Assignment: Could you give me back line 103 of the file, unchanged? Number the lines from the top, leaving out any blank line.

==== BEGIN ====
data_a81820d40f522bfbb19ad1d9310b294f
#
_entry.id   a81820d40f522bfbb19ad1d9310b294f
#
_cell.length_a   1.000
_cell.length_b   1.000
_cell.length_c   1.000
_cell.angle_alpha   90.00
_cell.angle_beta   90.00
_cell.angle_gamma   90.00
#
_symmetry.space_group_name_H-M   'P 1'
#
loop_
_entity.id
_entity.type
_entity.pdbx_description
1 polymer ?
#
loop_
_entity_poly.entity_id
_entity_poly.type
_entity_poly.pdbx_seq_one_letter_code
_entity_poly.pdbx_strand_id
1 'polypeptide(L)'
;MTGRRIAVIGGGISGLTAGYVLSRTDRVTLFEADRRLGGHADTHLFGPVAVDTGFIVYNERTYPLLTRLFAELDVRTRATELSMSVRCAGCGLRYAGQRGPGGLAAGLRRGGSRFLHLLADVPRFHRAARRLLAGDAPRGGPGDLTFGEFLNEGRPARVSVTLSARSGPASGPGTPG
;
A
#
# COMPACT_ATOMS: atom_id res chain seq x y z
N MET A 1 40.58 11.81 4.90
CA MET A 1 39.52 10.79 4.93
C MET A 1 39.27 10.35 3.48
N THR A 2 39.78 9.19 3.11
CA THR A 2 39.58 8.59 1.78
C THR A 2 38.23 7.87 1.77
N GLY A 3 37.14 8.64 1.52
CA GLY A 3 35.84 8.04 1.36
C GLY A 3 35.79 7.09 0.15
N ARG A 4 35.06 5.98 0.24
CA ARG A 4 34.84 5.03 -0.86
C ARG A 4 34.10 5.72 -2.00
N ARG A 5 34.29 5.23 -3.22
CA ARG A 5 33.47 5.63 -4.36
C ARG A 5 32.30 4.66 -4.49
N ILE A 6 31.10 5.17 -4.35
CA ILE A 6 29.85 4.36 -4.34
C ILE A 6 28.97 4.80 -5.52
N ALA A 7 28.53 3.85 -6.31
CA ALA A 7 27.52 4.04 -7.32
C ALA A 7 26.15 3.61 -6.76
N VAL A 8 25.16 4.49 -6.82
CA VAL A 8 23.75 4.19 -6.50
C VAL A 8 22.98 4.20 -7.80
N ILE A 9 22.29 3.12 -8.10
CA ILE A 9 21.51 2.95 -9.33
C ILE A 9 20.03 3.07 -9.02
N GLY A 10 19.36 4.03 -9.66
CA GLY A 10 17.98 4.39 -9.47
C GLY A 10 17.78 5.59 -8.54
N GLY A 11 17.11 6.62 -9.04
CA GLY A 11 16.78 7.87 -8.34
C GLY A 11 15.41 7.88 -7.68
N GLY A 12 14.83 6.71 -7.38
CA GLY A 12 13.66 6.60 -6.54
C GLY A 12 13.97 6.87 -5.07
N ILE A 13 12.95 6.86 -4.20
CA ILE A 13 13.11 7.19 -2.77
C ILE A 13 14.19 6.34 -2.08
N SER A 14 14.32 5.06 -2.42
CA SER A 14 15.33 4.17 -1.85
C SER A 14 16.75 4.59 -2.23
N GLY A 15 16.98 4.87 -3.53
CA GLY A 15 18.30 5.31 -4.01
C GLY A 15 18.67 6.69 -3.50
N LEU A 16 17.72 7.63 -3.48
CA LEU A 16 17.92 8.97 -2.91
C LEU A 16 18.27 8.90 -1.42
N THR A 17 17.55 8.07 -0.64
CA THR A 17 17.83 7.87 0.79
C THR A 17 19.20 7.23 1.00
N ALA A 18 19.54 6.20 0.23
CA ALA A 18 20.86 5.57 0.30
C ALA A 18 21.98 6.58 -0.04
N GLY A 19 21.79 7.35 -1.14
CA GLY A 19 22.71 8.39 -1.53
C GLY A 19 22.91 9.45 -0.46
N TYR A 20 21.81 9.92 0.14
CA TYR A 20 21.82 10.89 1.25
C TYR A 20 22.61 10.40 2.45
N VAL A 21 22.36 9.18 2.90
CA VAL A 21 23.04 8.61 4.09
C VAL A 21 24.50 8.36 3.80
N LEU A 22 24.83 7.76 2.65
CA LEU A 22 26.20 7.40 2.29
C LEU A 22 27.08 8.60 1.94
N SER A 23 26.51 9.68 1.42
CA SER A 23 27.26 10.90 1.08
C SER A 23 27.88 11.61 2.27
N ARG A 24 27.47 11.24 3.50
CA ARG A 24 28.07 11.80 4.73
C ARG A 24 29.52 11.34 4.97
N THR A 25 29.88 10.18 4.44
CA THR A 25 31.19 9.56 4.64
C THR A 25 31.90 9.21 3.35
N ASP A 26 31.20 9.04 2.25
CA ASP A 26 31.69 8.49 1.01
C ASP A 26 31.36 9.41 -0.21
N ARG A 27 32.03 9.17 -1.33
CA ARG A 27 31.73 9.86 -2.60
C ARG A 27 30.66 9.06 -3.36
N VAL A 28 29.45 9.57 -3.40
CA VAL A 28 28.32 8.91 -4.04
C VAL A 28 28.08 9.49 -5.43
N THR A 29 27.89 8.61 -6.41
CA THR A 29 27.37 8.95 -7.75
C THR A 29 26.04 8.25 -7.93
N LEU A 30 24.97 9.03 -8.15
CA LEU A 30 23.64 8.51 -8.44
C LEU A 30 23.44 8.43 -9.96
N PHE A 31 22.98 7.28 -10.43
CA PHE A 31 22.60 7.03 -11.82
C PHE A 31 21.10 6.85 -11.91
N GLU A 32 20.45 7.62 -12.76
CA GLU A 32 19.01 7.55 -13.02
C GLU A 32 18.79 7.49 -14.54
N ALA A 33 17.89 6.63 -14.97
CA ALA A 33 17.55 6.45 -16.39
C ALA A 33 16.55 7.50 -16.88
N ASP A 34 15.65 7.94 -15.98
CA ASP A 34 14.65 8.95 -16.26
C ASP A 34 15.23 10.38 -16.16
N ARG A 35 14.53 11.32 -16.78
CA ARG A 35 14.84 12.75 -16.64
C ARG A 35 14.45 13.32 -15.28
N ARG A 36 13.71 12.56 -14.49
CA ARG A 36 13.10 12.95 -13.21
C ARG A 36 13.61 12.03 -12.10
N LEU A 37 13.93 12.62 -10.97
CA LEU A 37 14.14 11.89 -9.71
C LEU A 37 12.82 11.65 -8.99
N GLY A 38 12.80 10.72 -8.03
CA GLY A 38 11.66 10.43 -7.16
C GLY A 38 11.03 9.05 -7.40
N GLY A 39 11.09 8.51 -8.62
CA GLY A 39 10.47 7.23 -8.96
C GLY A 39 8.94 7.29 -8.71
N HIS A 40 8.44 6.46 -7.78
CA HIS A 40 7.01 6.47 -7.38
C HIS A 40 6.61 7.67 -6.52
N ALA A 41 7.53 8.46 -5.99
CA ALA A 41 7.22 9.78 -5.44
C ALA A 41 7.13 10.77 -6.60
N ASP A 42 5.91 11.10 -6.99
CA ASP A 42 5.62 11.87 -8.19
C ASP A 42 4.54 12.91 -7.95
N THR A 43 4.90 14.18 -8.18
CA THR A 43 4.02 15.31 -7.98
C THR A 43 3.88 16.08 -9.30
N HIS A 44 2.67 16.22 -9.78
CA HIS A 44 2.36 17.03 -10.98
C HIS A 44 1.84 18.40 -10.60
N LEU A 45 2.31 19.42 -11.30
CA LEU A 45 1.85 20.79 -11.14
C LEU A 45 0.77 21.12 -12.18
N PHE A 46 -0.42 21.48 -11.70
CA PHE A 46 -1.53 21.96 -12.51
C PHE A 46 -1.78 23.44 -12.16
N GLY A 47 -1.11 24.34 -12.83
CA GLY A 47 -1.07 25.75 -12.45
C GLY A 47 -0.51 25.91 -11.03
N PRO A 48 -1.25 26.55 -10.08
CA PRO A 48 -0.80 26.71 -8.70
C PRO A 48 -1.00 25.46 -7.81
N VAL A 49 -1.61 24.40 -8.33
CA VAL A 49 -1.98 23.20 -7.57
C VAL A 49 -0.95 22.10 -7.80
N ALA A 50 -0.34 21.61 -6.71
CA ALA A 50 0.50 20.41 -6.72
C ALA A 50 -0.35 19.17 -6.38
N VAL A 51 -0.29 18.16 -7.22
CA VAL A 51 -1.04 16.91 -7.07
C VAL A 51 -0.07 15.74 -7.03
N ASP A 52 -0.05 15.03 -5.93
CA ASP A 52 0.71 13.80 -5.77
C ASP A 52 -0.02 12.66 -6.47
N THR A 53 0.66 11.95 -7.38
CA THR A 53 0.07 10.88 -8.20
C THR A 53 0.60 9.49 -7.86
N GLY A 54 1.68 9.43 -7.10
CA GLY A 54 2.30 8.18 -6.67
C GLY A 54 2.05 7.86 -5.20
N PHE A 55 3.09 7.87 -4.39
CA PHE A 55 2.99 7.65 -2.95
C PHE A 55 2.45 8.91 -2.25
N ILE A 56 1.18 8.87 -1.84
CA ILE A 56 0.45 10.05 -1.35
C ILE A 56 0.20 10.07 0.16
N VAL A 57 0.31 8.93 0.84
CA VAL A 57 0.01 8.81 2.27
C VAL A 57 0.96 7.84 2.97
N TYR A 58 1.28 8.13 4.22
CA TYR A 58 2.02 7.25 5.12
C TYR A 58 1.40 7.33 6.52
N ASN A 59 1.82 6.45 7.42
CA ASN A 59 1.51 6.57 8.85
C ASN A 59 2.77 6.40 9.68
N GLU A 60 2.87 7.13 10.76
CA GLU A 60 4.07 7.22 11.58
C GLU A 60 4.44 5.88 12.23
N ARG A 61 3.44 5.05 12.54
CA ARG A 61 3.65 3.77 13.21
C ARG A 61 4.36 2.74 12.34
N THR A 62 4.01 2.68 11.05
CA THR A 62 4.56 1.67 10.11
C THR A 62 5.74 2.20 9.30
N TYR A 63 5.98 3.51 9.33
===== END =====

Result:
N THR A 25 29.88 10.18 4.44